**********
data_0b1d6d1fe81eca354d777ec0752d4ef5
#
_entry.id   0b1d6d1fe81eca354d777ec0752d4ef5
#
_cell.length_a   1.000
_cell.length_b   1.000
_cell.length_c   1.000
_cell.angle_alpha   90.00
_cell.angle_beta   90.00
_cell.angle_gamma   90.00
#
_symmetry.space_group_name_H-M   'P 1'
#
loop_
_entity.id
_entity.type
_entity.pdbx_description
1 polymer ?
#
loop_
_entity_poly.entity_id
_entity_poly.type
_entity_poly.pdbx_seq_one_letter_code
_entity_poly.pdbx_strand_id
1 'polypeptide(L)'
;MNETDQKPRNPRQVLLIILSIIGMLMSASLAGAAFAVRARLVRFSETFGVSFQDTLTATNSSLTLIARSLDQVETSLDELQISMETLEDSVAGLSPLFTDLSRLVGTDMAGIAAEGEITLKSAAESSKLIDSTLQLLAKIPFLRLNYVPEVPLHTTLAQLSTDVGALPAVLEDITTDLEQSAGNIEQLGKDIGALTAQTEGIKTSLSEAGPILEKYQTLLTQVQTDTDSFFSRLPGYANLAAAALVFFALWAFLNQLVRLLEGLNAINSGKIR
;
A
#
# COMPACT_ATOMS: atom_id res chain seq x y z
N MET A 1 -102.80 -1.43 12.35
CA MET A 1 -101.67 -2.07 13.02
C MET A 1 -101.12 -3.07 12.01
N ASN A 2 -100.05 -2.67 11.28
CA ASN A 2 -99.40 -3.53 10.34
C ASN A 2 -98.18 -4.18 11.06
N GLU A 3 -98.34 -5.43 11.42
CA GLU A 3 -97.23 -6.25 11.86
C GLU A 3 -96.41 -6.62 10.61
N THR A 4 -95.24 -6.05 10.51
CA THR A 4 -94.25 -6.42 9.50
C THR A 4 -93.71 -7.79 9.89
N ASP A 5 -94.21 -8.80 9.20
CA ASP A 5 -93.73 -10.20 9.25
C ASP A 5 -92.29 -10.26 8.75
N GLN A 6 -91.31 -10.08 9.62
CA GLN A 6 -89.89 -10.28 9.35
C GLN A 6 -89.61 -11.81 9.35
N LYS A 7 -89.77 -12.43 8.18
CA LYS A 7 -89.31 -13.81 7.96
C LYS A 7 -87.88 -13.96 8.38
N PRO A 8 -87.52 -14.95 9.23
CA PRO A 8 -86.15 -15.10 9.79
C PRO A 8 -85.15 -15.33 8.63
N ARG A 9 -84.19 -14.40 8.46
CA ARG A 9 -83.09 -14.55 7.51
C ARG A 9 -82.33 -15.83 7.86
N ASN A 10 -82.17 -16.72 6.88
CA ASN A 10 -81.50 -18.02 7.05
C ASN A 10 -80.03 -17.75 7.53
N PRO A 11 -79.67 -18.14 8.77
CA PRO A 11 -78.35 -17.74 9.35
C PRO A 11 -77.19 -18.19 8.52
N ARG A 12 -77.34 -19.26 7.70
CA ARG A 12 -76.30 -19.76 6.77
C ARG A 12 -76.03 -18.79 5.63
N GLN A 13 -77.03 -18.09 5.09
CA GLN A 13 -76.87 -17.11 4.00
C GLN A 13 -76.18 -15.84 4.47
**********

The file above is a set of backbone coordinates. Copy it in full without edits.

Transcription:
data_0b1d6d1fe81eca354d777ec0752d4ef5
#
_entry.id   0b1d6d1fe81eca354d777ec0752d4ef5
#
_cell.length_a   1.000
_cell.length_b   1.000
_cell.length_c   1.000
_cell.angle_alpha   90.00
_cell.angle_beta   90.00
_cell.angle_gamma   90.00
#
_symmetry.space_group_name_H-M   'P 1'
#
loop_
_entity.id
_entity.type
_entity.pdbx_description
1 polymer ?
#
loop_
_entity_poly.entity_id
_entity_poly.type
_entity_poly.pdbx_seq_one_letter_code
_entity_poly.pdbx_strand_id
1 'polypeptide(L)'
;MNETDQKPRNPRQVLLIILSIIGMLMSASLAGAAFAVRARLVRFSETFGVSFQDTLTATNSSLTLIARSLDQVETSLDELQISMETLEDSVAGLSPLFTDLSRLVGTDMAGIAAEGEITLKSAAESSKLIDSTLQLLAKIPFLRLNYVPEVPLHTTLAQLSTDVGALPAVLEDITTDLEQSAGNIEQLGKDIGALTAQTEGIKTSLSEAGPILEKYQTLLTQVQTDTDSFFSRLPGYANLAAAALVFFALWAFLNQLVRLLEGLNAINSGKIR
;
A
#
# COMPACT_ATOMS: atom_id res chain seq x y z
N MET A 1 -102.80 -1.43 12.35
CA MET A 1 -101.67 -2.07 13.02
C MET A 1 -101.12 -3.07 12.01
N ASN A 2 -100.05 -2.67 11.28
CA ASN A 2 -99.40 -3.53 10.34
C ASN A 2 -98.18 -4.18 11.06
N GLU A 3 -98.34 -5.43 11.42
CA GLU A 3 -97.23 -6.25 11.86
C GLU A 3 -96.41 -6.62 10.61
N THR A 4 -95.24 -6.05 10.51
CA THR A 4 -94.25 -6.42 9.50
C THR A 4 -93.71 -7.79 9.89
N ASP A 5 -94.21 -8.80 9.20
CA ASP A 5 -93.73 -10.20 9.25
C ASP A 5 -92.29 -10.26 8.75
N GLN A 6 -91.31 -10.08 9.62
CA GLN A 6 -89.89 -10.28 9.35
C GLN A 6 -89.61 -11.81 9.35
N LYS A 7 -89.77 -12.43 8.18
CA LYS A 7 -89.31 -13.81 7.96
C LYS A 7 -87.88 -13.96 8.38
N PRO A 8 -87.52 -14.95 9.23
CA PRO A 8 -86.15 -15.10 9.79
C PRO A 8 -85.15 -15.33 8.63
N ARG A 9 -84.19 -14.40 8.46
CA ARG A 9 -83.09 -14.55 7.51
C ARG A 9 -82.33 -15.83 7.86
N ASN A 10 -82.17 -16.72 6.88
CA ASN A 10 -81.50 -18.02 7.05
C ASN A 10 -80.03 -17.75 7.53
N PRO A 11 -79.67 -18.14 8.77
CA PRO A 11 -78.35 -17.74 9.35
C PRO A 11 -77.19 -18.19 8.52
N ARG A 12 -77.34 -19.26 7.70
CA ARG A 12 -76.30 -19.76 6.77
C ARG A 12 -76.03 -18.79 5.63
N GLN A 13 -77.03 -18.09 5.09
CA GLN A 13 -76.87 -17.11 4.00
C GLN A 13 -76.18 -15.84 4.47